Biden Must Confront Three Sources of Global Warming


New York Times reporter Coral Davenport.

New York Times reporter Coral Davenport talking of President Biden’s climate policy challenges on The Daily says:

There are three main sources of planet warming greenhouse gases in the U.S. economy…you have to drastically cut each one of these…pollution from cars. That is a number one contributor to greenhouse gases in the U.S. It’s a little over a third. Number two, pollution from power plants, how we turn on the lights, and number three, weird, but it’s a big deal is leaking methane emissions from oil and gas wells.

She says that cutting pollution from vehicles, given that auto makers are coming on board, will probably be Biden’s greatest legacy in reducing climate change.

Closing coal fired power plants via policy changes is a lot more iffy and the administration, probably without congressional support, is still trying to figure out a path forward.

On the methane and leaky oil and gas wells issue, Obama put into place an executive order to plug up the leaks, then Trump rescinded it. Davenport says:

it’s almost cut and paste. The Biden people can go back in, take that Obama rule, and put it back. It’ll probably take a year or two before it is implemented, but the expectation is there’s a pretty clear path to do it, and it won’t be too hard.

Davenport says Biden’s plan is:

…exactly in line with what scientists say is required to avoid the most devastating effects of a warming planet…

You can listen to the Daily story or download its transcript here.

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Maine Decree Could Benefit Small Woodlot Owners

Maine Governor Janet Mills established a task force:

…to develop a voluntary, incentive-based program for woodland owners of 10 to 10,000 acres and forestry practitioners to increase carbon storage in Maine’s forests.

“Maine Forest” by Michelleyyy is licensed under CC BY 2.0

The Maine Forest Carbon Program task force decree and who will serve on it can be found in full here.

Small landowners in Maine could reap profits from the plan by helping sequester carbon from the atmosphere.

The Bangor Daily News reports:

A variety of groups are ramping up efforts to open up the multi-billion dollar carbon offset market to small forest landowners. They want their efforts to financially boost small landowners while also enlisting more corporate polluters to mitigate the harmful effects of climate change on the nation’s most forested state.


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GM to End Petroleum Vehicle Production by 2035

The New York Times reports:

General Motors said Thursday that it would phase out petroleum-powered cars and trucks and sell only vehicles that have zero tailpipe emissions by 2035, a seismic shift by one of the world’s largest automakers that makes billions of dollars today from gas-guzzling pickup trucks and sport utility vehicles.

GM plans to become carbon neutral in its global products and operations by 2040 and has committed to setting science-based targets to achieve carbon neutrality. (Photo by Steve Fecht for General Motors)

The announcement is likely to put pressure on automakers around the world to make similar commitments.

The article adds:

The company plans to spend $27 billion over the next five years to introduce 30 electric vehicles, including an electric Hummer pickup truck that it expects to start delivering to customers this year. Currently its main fully electric offering in the United States is the Chevy Bolt, a small car. The company sells several electric models in China.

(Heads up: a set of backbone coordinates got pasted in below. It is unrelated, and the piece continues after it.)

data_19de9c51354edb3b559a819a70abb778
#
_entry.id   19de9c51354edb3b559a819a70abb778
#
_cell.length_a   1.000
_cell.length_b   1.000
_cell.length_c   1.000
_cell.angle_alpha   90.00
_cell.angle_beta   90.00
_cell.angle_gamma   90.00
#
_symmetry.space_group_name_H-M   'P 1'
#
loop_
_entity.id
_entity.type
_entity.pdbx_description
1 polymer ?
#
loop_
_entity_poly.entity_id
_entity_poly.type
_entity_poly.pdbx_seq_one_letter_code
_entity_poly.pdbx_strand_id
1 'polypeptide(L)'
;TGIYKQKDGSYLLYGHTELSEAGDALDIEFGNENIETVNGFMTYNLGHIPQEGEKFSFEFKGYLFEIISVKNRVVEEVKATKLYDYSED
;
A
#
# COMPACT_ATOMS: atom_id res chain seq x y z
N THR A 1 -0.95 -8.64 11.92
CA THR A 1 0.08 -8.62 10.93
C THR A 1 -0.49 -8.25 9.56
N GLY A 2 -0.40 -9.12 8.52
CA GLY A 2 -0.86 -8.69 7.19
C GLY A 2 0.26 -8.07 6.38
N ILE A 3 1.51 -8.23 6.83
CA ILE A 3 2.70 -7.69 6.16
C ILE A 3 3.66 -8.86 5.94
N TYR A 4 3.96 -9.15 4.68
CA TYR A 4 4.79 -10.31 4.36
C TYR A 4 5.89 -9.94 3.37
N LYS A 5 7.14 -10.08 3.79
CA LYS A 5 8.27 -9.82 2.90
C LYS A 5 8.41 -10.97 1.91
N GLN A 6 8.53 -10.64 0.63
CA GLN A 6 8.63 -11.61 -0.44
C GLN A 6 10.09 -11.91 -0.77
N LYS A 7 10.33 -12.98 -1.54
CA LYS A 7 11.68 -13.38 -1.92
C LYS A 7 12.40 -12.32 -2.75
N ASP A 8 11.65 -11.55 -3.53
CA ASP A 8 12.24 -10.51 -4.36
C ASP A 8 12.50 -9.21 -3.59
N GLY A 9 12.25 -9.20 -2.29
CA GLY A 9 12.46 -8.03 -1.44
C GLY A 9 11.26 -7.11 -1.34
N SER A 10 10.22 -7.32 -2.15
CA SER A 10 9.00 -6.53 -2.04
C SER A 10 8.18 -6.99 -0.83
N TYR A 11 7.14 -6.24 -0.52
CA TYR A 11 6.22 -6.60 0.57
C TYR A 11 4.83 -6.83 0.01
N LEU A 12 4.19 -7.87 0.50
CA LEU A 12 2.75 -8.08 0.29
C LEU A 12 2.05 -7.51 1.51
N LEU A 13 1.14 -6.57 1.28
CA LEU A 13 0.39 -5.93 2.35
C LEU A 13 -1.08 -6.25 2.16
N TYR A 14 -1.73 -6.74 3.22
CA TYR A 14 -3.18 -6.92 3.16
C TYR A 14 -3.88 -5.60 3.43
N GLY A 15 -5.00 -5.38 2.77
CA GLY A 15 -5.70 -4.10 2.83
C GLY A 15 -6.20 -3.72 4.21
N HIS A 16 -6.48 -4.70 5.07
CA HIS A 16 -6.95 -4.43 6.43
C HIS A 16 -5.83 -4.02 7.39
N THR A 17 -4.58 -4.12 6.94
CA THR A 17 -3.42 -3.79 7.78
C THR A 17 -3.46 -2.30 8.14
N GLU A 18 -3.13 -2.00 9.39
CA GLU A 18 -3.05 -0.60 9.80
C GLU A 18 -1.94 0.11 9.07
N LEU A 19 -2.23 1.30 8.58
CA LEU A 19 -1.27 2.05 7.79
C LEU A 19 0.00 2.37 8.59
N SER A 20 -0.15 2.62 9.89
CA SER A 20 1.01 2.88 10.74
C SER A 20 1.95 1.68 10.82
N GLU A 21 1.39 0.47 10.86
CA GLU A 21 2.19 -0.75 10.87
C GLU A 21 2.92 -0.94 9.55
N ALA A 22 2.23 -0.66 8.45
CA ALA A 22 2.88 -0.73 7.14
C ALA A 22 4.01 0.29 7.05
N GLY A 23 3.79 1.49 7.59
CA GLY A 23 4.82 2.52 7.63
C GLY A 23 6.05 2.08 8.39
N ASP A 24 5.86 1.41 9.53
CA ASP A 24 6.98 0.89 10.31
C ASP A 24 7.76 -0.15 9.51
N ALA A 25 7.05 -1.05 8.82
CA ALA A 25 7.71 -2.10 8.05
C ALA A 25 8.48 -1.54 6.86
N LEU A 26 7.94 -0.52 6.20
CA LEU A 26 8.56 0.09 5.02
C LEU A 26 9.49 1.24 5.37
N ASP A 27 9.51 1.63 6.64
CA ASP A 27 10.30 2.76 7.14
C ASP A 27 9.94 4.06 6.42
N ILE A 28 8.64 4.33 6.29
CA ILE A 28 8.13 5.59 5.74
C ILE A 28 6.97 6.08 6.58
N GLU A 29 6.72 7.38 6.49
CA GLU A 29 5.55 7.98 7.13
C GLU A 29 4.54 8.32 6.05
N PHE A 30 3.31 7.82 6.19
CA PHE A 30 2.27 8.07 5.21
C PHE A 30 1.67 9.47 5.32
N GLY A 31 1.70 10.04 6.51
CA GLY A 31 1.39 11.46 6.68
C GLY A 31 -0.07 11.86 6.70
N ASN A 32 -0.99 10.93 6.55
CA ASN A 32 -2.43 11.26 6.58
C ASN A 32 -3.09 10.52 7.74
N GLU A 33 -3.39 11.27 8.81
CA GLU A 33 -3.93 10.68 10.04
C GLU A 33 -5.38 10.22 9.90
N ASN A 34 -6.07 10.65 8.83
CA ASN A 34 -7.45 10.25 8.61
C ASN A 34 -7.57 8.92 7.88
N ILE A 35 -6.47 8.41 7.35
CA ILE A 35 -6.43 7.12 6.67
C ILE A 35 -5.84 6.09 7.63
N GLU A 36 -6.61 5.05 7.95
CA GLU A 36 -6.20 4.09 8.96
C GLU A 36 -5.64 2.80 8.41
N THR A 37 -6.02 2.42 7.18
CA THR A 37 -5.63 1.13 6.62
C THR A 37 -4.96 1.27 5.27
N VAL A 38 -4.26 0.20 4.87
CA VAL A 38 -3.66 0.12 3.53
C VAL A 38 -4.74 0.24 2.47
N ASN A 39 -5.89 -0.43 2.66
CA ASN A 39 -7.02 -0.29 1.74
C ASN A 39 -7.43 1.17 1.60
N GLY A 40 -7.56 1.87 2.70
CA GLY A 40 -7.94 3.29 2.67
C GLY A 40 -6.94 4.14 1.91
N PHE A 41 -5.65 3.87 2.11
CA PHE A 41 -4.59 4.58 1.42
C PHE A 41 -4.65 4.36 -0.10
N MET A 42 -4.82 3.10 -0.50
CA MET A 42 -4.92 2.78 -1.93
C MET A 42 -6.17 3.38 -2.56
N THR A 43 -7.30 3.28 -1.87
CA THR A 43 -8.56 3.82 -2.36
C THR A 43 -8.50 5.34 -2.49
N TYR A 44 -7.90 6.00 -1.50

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Nice Solar, Wind, EV, Battery Surprises in Covid Relief Bill

There were several climate friendly provisions in the Covid-19 relief bill that Congress passed in December, 2020, including extending tax credits for solar and wind power projects and plenty of research and development (R&D) funding.

EnergySage reports: 

The 2020 spending bill extends the solar ITC at its current level of 26% for two additional years, through the end of 2022, before decreasing to 22% in 2023 and disappearing for residential properties in 2024. The spending bill maintains the 10% ITC for solar on commercial & industrial properties after it sunsets for residential properties.

Offshore wind power got a boost,  according to WindPower. On the R&D side, Greentech Media (GTM) reports:

The bill contains about $35 billion in funding over the next five years across Energy Department programs, through a collection of programs…Solar power will get $1.5 billion for programs to improve solar PV energy efficiency and cost-effectiveness, boost solar panel manufacturing and recycling, and better integrate solar power into the grid. Wind power will get $625 million to fund materials and design research, manufacturing and deployment efficiency improvements, and technologies to integrate wind power at the transmission grid and distribution grid scale. Geothermal energy research will get $850 million, and hydropower and marine power will get $933 million.

Along with these RD&D funds, the act will direct the Interior Department to set a target of at least 25 gigawatts of solar, wind and geothermal production on public lands by 2025, according to the summary.

Energy storage will receive $1.08 billion over five years in funding for the research and commercialization of a range of technologies needed to integrate intermittent renewables into the grid.


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Biden: Replace US Government Fleet with EVs

News outlets like Reuters are reporting that:

President Joe Biden on Monday vowed to replace the U.S. government’s fleet of roughly 650,000 vehicles with electric models as the new administration shifts its focus toward clean-energy.

CleanTechnica reports on some of the challenges in making it happening, but saying first:

While the overall goal is probably not 100% possible during Biden’s 4 or 8 years, it is definitely possible to electrify most federal government vehicles if done over time and in conjunction with massive improvements to charging infrastructure (another Biden campaign promise).

The article notes that Biden’s campaign pages promise:

.. 500,000 electric vehicle charging stations — to create good jobs in industries supporting vehicle electrification.

Challenges noted by CleanTechnica  include: